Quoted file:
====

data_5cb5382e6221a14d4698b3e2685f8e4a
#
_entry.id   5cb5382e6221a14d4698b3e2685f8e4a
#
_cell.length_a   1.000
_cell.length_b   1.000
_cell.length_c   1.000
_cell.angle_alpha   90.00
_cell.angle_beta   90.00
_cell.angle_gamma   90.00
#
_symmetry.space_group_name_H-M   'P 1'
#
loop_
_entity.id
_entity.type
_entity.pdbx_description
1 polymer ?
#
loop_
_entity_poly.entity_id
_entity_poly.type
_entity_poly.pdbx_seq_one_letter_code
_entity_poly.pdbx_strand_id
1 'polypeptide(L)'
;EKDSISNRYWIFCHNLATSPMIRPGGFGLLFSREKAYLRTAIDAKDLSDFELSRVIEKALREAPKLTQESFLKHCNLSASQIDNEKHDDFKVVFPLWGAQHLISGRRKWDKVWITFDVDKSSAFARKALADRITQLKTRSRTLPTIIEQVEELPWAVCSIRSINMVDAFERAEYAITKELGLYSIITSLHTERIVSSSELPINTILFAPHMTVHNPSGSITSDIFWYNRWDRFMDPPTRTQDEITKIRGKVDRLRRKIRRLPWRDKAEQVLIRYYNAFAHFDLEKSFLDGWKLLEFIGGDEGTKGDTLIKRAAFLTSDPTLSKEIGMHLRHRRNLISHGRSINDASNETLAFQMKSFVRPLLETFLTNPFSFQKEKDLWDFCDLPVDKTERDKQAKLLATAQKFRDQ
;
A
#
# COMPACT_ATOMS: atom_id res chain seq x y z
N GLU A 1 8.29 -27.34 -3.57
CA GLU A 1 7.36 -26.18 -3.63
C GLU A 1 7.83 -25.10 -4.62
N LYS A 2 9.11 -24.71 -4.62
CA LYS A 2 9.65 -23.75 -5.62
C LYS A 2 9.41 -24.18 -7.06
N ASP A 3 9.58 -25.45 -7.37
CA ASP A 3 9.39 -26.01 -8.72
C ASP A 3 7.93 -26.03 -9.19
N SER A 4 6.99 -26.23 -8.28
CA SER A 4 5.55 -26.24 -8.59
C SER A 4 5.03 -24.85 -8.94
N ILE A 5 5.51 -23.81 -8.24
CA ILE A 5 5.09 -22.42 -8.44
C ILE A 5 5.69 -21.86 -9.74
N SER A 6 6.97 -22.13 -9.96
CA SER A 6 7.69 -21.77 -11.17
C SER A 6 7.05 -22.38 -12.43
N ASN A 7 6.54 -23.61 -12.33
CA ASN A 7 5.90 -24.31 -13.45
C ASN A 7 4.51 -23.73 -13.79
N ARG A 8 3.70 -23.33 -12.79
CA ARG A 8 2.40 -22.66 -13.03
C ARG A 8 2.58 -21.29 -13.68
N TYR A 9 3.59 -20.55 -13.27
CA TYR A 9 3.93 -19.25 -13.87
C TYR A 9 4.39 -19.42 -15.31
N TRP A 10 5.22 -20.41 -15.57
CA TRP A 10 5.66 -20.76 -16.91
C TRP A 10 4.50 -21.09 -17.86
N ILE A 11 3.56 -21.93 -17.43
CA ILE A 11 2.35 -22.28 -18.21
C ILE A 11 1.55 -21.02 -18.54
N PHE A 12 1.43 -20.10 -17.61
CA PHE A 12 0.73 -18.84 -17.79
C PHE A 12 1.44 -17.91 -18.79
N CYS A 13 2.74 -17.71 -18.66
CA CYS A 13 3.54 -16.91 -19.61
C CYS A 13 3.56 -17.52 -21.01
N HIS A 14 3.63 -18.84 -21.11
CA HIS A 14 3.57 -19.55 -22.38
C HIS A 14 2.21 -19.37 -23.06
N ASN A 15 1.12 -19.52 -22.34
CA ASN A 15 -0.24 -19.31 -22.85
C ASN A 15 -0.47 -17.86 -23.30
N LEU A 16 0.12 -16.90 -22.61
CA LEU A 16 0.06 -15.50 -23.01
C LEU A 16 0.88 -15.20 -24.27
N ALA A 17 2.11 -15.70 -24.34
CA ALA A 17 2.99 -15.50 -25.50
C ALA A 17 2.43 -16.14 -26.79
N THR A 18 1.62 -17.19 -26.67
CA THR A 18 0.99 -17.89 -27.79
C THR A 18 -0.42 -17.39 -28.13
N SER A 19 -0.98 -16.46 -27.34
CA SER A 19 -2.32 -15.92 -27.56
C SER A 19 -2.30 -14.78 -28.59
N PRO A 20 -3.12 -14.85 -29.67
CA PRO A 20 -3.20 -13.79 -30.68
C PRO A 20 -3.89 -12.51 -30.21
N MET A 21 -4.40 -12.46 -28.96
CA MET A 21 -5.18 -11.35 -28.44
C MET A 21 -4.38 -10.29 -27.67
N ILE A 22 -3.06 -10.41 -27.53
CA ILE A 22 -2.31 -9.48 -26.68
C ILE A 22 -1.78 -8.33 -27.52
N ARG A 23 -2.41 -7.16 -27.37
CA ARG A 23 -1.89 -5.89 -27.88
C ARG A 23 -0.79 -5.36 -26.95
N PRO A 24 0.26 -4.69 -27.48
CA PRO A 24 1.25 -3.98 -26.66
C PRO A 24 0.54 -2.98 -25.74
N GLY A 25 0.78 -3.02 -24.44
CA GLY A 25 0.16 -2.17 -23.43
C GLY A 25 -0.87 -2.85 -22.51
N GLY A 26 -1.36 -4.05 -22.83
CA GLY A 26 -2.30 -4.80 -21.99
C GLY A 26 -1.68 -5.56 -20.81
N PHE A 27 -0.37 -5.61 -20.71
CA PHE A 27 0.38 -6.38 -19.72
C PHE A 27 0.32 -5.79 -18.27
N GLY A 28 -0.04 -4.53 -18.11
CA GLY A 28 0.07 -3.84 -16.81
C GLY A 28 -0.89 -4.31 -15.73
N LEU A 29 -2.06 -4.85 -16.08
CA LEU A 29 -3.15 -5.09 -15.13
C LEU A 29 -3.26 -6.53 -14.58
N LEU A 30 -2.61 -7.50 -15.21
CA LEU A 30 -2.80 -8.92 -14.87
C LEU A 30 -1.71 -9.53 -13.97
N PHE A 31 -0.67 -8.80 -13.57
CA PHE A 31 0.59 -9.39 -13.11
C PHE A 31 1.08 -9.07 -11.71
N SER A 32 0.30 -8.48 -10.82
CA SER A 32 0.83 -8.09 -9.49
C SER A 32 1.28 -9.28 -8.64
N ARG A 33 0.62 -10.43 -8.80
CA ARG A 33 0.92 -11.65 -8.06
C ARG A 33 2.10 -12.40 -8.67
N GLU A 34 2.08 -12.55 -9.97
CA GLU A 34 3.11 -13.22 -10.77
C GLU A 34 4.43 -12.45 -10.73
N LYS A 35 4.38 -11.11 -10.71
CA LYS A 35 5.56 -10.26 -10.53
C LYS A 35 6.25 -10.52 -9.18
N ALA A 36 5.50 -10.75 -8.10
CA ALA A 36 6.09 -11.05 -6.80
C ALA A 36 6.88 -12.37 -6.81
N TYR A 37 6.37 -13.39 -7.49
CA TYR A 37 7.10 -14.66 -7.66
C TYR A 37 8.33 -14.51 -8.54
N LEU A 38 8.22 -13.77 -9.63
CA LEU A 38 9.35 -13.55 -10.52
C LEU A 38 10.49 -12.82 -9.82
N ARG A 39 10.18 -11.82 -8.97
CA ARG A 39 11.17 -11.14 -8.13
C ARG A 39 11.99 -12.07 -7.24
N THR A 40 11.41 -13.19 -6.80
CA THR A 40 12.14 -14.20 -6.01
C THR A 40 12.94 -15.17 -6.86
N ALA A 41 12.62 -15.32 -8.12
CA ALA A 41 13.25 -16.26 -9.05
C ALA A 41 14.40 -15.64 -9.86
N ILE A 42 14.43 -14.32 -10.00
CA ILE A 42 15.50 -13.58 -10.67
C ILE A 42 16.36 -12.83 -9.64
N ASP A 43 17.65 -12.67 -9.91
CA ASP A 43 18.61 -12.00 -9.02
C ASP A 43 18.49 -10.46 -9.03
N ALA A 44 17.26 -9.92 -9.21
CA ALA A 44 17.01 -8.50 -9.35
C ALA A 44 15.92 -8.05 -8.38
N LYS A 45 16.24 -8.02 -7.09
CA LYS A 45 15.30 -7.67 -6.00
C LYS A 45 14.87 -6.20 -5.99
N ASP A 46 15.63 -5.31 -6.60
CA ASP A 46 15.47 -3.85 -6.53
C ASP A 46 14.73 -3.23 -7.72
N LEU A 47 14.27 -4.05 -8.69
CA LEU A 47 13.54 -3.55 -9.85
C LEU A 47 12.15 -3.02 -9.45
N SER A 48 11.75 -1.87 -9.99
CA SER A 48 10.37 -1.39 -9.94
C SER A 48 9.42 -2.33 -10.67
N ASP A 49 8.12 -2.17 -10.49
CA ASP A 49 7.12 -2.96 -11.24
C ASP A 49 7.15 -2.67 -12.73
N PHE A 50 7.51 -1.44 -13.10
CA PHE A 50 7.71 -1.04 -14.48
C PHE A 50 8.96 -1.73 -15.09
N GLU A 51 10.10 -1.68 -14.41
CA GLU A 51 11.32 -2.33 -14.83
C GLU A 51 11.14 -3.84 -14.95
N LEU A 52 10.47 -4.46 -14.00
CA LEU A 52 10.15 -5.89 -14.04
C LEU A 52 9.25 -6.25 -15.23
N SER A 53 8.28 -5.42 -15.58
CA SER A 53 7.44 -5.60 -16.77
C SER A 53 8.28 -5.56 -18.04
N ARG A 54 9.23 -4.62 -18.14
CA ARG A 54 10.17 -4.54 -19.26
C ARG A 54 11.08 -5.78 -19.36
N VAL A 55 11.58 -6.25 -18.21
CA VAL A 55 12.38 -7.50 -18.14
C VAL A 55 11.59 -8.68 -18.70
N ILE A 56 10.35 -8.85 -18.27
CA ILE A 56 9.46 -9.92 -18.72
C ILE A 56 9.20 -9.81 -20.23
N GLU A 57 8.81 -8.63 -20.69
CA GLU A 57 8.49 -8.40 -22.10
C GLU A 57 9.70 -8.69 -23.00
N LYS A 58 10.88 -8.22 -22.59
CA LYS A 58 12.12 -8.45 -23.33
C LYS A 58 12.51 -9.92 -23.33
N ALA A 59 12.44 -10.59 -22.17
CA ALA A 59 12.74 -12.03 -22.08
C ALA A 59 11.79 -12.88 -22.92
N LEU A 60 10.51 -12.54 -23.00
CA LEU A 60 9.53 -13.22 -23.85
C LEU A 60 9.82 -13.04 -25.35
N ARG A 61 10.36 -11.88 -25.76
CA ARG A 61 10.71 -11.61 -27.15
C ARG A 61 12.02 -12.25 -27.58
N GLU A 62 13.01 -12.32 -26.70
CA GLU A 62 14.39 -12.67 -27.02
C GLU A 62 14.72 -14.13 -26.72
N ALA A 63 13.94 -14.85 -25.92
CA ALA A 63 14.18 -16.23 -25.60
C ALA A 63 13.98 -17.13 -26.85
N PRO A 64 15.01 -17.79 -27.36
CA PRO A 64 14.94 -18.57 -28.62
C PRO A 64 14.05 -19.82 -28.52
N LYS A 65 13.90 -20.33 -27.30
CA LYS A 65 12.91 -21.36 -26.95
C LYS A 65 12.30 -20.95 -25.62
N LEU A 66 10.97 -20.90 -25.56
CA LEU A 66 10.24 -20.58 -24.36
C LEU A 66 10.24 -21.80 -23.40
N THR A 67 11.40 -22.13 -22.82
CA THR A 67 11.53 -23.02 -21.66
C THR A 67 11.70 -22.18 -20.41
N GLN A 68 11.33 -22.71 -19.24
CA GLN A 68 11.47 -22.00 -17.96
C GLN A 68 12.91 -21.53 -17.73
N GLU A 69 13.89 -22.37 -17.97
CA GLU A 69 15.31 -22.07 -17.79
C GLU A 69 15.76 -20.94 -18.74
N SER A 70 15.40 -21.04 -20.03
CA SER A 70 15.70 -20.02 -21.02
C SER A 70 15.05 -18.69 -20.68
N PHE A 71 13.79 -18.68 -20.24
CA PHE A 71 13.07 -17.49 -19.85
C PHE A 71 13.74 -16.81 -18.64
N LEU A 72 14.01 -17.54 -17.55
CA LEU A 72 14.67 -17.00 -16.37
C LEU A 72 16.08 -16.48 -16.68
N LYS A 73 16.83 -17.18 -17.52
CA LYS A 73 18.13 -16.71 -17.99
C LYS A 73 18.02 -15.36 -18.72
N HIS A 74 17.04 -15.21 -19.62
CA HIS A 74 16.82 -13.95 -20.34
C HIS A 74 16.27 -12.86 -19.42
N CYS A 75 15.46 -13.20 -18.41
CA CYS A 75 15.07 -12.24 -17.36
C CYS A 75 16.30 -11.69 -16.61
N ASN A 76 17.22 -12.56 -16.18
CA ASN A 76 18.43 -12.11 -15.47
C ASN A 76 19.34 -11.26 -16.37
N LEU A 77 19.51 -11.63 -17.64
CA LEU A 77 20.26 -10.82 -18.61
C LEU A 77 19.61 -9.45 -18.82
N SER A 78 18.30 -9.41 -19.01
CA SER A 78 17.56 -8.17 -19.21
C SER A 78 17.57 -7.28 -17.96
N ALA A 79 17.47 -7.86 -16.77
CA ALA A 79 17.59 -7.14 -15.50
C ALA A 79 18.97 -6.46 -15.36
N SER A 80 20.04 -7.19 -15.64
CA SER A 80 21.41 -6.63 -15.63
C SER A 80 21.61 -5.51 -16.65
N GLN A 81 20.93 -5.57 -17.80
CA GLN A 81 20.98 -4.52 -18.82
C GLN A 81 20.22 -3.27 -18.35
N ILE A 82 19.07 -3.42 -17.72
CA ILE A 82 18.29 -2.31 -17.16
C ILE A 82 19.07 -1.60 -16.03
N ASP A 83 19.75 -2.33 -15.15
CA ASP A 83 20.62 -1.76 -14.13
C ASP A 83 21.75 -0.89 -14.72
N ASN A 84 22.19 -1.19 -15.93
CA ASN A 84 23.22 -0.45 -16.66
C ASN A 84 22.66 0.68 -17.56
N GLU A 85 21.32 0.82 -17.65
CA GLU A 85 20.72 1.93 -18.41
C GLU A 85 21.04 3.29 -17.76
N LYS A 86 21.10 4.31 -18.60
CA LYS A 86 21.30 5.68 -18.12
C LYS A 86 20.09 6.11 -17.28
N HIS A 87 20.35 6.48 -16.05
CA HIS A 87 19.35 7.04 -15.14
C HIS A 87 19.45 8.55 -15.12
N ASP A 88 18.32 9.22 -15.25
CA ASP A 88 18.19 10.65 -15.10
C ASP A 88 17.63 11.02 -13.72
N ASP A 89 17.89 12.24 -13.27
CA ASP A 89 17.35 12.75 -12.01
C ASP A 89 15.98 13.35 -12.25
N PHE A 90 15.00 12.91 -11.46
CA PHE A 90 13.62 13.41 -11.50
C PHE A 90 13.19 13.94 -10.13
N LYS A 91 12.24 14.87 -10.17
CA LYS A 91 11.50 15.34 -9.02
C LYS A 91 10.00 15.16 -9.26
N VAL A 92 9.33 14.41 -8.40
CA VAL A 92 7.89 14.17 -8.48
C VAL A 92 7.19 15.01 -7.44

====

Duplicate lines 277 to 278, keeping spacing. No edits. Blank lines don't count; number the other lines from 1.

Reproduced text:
N ASP A 83 19.75 -2.33 -15.15
CA ASP A 83 20.62 -1.76 -14.13